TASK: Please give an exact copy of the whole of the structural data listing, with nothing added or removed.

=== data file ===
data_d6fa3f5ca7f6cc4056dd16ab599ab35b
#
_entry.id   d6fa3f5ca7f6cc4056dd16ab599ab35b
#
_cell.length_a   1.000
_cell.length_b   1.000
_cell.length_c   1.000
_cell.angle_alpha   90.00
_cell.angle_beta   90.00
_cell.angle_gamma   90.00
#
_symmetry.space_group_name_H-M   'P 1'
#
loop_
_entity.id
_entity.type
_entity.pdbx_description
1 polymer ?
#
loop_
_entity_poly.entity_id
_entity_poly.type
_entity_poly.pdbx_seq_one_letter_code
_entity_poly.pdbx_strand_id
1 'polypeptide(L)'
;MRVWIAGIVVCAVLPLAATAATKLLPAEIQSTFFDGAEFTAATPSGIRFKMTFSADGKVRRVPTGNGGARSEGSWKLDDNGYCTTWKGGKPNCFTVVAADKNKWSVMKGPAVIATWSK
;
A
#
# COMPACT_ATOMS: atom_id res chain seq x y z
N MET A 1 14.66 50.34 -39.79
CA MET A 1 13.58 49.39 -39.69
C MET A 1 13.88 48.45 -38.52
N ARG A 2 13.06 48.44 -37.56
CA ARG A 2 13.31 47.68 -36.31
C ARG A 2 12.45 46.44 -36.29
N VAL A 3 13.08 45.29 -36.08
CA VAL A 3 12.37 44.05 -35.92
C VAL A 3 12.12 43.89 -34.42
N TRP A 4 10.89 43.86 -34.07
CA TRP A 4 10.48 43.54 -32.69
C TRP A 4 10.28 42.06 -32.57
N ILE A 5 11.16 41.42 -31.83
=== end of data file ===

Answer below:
data_d6fa3f5ca7f6cc4056dd16ab599ab35b
#
_entry.id   d6fa3f5ca7f6cc4056dd16ab599ab35b
#
_cell.length_a   1.000
_cell.length_b   1.000
_cell.length_c   1.000
_cell.angle_alpha   90.00
_cell.angle_beta   90.00
_cell.angle_gamma   90.00
#
_symmetry.space_group_name_H-M   'P 1'
#
loop_
_entity.id
_entity.type
_entity.pdbx_description
1 polymer ?
#
loop_
_entity_poly.entity_id
_entity_poly.type
_entity_poly.pdbx_seq_one_letter_code
_entity_poly.pdbx_strand_id
1 'polypeptide(L)'
;MRVWIAGIVVCAVLPLAATAATKLLPAEIQSTFFDGAEFTAATPSGIRFKMTFSADGKVRRVPTGNGGARSEGSWKLDDNGYCTTWKGGKPNCFTVVAADKNKWSVMKGPAVIATWSK
;
A
#
# COMPACT_ATOMS: atom_id res chain seq x y z
N MET A 1 14.66 50.34 -39.79
CA MET A 1 13.58 49.39 -39.69
C MET A 1 13.88 48.45 -38.52
N ARG A 2 13.06 48.44 -37.56
CA ARG A 2 13.31 47.68 -36.31
C ARG A 2 12.45 46.44 -36.29
N VAL A 3 13.08 45.29 -36.08
CA VAL A 3 12.37 44.05 -35.92
C VAL A 3 12.12 43.89 -34.42
N TRP A 4 10.89 43.86 -34.07
CA TRP A 4 10.48 43.54 -32.69
C TRP A 4 10.28 42.06 -32.57
N ILE A 5 11.16 41.42 -31.83